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03.07.2014 12:06
Bulgarian Incumbent Gets Bigger Share of Power Price
Meanwhile the revenue from the energy price for the electricity distribution companies has shrunk with over 30 percent and that of end suppliers – with a quarter, to BGN 23.71/MWh and BGN 2.28/MWh, respectively.

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Closing the huge financial gap at the incumbent power company – Bulgaria’s National Electricity Company (NEC, frequently abbreviated as NEK), is the main challenge the energy watchdog had to tackle with electricity pricing for the year ahead, starting July 1, Elenko Bozhkov, member of the State Energy and Water Regulatory Commission (SEWRC) explained in the morning talk show of bTV.


A justified price hike

Nevertheless Mr. Bozhkov described the price hike as justified and discarded calculations published by a number of Bulgarian media about up to 30 percent increase for the business.

“The prices approved by the regulator are realistic and we cannot talk about a considerable increase. The price increase for households and businesses supplied by distribution companies CEZ, EVN and Energo-Pro is within the three percent threshold”, Bozhkov explained.

Asked to explain how the regulator found reserves for three consecutive decreases of electricity prices in 2013, Bozhkov stated that the “actual size of the financial gap in NEC was not known at the time”.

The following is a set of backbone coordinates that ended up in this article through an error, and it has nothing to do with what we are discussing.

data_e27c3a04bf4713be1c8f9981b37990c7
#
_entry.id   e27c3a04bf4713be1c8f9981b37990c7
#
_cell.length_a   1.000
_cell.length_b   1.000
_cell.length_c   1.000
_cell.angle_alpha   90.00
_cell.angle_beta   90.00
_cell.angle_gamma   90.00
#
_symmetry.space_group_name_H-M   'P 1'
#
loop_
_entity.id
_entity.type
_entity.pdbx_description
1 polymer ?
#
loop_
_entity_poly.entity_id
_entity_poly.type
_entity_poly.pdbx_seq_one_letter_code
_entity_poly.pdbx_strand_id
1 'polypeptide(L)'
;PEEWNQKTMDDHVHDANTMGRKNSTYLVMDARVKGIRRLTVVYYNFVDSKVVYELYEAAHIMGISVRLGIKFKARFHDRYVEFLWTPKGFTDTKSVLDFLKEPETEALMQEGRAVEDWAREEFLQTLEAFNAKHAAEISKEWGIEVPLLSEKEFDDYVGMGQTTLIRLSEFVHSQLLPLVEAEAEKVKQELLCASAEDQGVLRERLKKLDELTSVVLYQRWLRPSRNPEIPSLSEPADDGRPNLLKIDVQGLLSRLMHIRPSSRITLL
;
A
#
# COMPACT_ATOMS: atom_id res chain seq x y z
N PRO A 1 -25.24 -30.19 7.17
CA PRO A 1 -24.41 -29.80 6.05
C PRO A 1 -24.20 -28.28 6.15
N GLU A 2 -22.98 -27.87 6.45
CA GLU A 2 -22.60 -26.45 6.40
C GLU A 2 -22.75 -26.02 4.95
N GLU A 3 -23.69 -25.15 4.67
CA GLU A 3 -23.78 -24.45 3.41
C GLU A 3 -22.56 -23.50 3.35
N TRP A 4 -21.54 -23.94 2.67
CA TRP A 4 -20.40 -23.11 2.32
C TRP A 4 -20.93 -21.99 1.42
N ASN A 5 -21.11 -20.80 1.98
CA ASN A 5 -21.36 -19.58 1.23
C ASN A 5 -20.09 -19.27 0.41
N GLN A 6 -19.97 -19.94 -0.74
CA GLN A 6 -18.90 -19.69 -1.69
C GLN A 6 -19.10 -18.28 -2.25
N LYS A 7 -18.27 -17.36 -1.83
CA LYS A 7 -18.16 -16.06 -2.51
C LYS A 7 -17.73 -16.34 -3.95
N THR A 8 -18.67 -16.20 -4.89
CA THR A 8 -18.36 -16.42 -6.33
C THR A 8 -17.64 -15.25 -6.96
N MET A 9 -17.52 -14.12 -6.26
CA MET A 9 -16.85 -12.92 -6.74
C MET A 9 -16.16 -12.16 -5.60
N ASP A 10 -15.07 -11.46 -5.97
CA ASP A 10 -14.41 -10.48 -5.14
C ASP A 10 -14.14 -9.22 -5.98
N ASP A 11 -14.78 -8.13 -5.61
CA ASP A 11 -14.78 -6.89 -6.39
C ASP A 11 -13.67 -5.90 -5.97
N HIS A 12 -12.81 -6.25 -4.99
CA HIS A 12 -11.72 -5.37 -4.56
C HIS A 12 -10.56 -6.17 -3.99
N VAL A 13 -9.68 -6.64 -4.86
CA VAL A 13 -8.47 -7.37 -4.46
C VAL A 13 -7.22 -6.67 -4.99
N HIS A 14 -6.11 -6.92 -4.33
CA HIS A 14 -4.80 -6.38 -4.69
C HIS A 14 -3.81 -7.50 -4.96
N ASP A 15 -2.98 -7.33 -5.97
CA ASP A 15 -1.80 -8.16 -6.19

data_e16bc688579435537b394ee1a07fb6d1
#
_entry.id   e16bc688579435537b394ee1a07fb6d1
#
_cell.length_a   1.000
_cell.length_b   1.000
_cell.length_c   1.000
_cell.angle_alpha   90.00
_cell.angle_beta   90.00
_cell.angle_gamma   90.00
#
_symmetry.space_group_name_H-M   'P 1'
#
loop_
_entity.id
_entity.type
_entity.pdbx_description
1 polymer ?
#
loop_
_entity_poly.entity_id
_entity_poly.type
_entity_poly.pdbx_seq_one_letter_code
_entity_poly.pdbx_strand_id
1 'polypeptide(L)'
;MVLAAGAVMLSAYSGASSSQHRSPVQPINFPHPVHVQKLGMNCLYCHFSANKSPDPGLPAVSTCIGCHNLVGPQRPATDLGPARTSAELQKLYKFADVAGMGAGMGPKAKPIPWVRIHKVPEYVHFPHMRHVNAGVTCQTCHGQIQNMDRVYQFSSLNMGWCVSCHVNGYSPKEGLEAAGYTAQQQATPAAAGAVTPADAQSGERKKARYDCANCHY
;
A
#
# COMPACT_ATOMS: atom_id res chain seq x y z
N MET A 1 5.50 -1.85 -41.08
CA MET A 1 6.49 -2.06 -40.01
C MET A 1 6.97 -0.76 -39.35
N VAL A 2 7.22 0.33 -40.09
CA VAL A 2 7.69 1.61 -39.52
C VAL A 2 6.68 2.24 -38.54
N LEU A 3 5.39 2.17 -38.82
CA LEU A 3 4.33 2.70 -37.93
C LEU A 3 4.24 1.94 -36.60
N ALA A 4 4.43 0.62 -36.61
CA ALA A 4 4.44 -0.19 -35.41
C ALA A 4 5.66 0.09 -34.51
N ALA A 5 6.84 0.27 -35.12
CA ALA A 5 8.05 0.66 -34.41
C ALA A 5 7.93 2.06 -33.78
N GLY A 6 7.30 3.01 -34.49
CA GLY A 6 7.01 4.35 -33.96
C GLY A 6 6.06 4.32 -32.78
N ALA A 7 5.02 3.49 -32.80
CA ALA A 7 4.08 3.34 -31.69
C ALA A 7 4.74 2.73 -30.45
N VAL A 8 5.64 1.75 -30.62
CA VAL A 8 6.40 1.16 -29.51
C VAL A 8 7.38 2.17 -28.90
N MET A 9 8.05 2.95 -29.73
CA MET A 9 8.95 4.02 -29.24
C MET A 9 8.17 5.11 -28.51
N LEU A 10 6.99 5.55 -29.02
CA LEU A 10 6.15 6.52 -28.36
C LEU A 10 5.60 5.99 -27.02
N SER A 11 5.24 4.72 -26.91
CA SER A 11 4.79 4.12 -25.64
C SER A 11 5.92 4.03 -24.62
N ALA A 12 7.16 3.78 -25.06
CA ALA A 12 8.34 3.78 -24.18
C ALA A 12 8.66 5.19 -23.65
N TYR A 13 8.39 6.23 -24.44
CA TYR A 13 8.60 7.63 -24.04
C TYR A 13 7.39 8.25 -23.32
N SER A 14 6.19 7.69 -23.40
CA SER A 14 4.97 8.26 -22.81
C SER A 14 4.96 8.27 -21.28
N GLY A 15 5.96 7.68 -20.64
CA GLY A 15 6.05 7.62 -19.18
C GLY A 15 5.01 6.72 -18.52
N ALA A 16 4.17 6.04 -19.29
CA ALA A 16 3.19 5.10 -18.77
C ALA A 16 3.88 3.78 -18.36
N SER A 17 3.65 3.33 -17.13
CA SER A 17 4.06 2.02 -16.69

Shrinking share of private market participants' incomes

The regulatory authority has already announced the gradual inclusion of BGN 1.5 billion (about EUR 750 million) in regulated electricity pricing. Looking at the distribution of price consumers on the regulated market pay per megawatthour, BGN 114.10 are for NEC (and thus payments to electricity producers), up from BGN 100.43/MWh. The share of the Electricity System Operator (ESO) also saw a growth of some 15 percent to BGN 7.98/MWh. Meanwhile the revenue from the energy price for the privately owned electricity distribution companies has shrunk with over 30 percent and that of end suppliers – with a quarter, to BGN 23.71/MWh and BGN 2.28/MWh, respectively.

NEC was also allowed to pay less to two TPPs which have long-term PPAs with electricity sold exclusively on the regulated market. What is more the watchdog said it would cut significantly feed-in tariffs, another major expense for NEC.

The pricing decision was met with discontent from electricity distribution companies and renewable energy and conventional producers alike, as well as industrial consumers which, it surfaced would take a heavier pricing hit for the benefit of the regulated prices for households.

TAGS: Bulgaria | energy | electricity | regulation | power prices | National Electricity Company | CEZ | EVN | Energo-Pro 

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